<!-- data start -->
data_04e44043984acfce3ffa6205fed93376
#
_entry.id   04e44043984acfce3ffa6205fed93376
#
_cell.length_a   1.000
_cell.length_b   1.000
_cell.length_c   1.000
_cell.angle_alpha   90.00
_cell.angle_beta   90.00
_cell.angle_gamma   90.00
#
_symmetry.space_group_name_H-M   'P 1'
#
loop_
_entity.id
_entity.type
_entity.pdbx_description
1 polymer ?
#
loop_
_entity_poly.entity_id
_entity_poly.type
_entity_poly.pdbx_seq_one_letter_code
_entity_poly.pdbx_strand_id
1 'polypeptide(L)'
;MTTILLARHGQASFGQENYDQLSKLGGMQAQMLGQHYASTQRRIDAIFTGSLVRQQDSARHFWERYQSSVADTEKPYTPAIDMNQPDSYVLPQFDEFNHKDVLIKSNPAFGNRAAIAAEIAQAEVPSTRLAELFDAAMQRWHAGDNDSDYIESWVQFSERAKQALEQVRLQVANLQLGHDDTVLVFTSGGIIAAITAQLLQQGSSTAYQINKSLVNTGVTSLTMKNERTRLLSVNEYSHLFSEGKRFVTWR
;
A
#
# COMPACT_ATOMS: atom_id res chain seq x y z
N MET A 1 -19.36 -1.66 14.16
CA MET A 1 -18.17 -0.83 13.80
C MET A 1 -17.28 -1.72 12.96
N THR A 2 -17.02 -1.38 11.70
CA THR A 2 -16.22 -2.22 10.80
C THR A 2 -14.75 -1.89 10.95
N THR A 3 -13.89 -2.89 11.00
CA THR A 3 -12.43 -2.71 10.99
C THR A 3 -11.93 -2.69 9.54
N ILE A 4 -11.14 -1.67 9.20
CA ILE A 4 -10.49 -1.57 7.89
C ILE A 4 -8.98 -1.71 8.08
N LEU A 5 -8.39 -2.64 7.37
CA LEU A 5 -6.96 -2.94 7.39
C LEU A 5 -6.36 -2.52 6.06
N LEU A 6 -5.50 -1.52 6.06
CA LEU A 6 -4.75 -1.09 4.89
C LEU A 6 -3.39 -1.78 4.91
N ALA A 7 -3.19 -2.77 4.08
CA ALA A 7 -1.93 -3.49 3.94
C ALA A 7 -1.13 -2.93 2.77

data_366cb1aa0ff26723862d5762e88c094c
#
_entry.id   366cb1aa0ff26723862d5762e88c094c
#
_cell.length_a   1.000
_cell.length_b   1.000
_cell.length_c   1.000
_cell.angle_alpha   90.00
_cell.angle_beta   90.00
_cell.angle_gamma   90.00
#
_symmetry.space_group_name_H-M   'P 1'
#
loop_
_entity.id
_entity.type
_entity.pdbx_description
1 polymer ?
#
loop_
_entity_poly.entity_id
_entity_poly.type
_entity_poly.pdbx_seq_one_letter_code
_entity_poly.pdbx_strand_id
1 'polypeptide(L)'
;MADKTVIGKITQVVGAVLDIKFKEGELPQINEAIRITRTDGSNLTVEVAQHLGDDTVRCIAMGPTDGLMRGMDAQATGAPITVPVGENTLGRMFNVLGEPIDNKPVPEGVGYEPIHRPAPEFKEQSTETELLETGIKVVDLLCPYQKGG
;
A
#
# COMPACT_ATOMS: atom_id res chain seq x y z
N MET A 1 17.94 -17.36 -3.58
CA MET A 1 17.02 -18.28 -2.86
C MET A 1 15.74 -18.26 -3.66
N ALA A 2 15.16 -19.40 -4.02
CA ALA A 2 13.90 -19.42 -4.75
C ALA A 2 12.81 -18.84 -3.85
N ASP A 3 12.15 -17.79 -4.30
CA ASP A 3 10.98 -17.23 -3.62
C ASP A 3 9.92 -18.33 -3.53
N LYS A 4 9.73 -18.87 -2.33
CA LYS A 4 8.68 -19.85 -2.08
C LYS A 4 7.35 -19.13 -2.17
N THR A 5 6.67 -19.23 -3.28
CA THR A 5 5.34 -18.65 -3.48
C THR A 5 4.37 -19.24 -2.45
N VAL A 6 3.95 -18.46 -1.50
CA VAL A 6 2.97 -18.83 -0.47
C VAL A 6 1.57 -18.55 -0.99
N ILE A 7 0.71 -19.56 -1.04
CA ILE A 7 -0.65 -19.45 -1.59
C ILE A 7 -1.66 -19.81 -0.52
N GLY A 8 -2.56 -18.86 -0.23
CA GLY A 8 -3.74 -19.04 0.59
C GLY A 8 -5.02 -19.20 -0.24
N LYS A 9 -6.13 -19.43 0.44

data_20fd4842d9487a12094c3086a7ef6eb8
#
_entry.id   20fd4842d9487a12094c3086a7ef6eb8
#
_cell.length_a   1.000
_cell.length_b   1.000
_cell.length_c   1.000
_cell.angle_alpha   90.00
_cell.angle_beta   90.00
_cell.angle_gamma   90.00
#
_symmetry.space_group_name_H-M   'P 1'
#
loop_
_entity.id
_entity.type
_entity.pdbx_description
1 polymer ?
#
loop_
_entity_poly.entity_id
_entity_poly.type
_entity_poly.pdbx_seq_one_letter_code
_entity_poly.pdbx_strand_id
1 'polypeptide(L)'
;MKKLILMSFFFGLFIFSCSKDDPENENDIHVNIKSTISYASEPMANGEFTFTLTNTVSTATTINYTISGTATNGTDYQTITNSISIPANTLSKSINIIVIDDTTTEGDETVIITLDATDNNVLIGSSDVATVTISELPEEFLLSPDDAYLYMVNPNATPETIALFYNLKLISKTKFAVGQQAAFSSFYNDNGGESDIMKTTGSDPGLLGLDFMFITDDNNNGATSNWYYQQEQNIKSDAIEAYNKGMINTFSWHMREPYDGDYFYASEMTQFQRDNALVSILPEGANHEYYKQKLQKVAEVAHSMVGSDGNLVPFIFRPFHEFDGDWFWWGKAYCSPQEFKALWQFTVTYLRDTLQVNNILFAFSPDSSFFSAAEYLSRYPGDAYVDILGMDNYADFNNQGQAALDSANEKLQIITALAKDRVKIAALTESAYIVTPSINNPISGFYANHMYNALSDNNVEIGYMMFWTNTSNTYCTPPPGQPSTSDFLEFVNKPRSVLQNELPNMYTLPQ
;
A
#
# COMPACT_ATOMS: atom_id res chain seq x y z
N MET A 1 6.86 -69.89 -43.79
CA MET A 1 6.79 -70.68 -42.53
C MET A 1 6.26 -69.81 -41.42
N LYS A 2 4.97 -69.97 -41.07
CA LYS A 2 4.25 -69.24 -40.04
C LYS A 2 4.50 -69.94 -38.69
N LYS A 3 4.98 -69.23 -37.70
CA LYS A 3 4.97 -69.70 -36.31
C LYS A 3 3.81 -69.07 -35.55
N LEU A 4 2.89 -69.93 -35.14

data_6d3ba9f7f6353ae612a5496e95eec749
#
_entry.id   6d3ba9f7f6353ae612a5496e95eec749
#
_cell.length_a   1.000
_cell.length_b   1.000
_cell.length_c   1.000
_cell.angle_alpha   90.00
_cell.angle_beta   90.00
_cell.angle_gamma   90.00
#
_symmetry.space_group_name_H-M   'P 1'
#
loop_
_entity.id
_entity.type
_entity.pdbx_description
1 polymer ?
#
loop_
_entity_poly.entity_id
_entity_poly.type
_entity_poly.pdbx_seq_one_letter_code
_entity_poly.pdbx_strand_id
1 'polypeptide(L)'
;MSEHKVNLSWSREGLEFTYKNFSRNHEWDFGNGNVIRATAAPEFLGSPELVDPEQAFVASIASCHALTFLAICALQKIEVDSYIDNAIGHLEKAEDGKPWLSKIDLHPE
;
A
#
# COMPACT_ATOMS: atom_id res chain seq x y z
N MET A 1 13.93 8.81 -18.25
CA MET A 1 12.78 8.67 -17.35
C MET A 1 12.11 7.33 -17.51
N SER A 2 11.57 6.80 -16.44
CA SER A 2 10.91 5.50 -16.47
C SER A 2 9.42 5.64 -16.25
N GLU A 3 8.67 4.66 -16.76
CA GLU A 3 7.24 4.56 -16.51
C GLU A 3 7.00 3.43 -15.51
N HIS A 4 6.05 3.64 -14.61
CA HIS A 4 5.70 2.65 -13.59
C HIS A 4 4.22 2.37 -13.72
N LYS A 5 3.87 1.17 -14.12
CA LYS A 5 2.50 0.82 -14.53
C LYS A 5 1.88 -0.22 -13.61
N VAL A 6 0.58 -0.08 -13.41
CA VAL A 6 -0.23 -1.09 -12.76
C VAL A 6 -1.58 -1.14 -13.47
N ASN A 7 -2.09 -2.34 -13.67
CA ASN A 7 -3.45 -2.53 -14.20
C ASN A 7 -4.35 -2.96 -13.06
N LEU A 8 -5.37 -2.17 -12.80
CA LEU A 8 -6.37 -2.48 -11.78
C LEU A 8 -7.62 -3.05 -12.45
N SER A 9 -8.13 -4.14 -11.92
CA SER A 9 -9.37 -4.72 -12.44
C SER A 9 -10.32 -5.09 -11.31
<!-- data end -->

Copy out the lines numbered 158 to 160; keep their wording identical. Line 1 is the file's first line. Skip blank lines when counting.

_symmetry.space_group_name_H-M   'P 1'
#
loop_